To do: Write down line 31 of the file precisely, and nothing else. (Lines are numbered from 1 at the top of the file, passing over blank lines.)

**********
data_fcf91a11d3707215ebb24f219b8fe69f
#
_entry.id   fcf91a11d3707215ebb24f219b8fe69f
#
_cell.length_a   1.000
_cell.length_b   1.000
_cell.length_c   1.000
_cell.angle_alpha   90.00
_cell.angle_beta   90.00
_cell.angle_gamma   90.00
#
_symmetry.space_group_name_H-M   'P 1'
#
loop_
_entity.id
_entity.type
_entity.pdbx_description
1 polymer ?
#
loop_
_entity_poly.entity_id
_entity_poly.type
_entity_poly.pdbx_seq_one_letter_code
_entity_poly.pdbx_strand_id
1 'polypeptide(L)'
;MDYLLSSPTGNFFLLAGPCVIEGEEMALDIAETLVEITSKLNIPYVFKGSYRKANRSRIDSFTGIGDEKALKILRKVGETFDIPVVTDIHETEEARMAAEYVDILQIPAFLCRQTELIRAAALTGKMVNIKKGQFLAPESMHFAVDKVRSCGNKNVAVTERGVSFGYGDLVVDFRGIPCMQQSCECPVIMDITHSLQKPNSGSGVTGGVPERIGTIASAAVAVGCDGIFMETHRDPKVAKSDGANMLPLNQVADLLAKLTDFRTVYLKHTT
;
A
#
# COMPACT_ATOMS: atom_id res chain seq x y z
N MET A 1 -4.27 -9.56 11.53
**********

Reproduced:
N MET A 1 -4.27 -9.56 11.53